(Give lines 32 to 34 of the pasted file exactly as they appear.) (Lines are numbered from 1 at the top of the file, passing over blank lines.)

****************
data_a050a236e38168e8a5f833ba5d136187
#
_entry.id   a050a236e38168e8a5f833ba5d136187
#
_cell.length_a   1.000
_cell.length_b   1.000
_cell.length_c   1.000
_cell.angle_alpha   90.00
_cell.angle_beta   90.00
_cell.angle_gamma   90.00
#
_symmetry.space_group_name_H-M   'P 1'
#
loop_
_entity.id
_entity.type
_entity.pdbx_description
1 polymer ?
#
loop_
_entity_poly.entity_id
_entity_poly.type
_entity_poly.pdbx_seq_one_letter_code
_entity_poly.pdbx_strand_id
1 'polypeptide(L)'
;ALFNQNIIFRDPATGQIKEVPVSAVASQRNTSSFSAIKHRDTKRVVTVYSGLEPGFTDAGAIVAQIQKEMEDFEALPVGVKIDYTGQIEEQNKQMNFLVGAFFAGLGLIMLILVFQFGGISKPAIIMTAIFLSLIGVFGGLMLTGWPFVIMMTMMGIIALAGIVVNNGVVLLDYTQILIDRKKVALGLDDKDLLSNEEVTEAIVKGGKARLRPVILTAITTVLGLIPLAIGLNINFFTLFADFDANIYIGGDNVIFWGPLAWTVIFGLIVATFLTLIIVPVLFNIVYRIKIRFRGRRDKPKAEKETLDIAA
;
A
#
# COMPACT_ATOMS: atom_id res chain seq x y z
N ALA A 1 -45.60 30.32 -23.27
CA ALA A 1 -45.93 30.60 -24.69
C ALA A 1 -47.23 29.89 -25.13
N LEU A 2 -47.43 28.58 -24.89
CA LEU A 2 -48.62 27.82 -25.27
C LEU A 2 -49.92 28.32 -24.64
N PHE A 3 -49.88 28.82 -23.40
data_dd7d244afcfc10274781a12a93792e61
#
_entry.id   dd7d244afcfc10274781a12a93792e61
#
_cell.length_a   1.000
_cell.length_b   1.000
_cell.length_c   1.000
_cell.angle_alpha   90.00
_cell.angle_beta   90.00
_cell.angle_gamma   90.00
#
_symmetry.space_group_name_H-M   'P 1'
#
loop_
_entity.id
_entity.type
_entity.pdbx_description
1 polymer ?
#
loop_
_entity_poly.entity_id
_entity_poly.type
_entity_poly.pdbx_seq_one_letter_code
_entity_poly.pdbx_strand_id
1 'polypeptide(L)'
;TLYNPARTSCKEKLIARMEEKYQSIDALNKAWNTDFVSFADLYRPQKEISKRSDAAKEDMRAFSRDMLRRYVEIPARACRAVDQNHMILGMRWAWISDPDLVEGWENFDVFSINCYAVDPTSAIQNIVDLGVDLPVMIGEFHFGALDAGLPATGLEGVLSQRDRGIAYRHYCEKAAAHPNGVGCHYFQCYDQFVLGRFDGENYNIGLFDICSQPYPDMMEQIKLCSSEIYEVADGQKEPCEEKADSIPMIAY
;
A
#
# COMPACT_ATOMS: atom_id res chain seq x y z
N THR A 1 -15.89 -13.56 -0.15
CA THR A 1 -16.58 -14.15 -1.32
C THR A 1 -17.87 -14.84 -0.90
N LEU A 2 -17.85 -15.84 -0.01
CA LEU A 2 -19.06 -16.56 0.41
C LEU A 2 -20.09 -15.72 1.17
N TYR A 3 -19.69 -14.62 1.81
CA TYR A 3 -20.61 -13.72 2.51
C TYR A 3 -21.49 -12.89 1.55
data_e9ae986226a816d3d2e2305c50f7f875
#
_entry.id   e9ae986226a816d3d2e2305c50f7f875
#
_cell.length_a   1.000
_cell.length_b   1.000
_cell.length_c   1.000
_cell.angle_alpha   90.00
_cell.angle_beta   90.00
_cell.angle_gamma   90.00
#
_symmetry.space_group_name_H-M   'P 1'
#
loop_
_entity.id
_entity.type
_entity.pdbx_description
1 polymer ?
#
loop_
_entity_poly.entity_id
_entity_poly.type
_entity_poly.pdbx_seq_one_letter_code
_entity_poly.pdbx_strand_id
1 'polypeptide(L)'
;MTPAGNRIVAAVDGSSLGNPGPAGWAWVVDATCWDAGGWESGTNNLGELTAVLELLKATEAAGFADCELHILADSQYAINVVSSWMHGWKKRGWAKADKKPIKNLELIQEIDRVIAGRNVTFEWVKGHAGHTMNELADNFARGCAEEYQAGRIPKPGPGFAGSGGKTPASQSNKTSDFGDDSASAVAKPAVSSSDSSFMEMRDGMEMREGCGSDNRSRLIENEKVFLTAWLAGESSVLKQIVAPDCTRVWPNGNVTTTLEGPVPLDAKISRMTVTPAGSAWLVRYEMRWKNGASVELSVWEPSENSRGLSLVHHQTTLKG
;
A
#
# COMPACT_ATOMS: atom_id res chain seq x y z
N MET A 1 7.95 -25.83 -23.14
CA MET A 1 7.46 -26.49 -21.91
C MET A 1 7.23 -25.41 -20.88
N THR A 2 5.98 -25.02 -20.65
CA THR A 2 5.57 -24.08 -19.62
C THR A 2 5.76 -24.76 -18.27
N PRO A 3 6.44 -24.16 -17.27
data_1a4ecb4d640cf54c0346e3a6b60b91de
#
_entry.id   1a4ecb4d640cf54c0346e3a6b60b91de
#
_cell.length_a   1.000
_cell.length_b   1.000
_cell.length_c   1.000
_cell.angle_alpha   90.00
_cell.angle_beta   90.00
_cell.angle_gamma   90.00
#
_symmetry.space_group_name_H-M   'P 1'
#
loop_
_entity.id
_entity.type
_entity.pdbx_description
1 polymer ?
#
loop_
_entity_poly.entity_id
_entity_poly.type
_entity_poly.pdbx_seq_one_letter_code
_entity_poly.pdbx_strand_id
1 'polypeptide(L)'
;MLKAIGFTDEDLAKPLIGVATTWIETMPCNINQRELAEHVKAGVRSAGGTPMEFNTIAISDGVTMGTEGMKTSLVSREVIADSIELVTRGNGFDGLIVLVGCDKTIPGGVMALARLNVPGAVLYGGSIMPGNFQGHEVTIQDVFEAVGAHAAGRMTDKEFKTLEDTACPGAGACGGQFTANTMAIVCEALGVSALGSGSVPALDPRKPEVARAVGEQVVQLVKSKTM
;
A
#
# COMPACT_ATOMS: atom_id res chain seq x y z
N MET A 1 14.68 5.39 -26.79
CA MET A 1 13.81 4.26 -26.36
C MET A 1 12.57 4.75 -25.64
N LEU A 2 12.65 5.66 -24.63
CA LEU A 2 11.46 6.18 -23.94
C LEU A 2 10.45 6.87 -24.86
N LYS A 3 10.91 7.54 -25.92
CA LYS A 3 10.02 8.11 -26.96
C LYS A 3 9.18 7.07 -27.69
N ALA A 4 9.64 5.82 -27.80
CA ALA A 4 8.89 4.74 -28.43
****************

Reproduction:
CA ALA A 1 -45.93 30.60 -24.69
C ALA A 1 -47.23 29.89 -25.13
N LEU A 2 -47.43 28.58 -24.89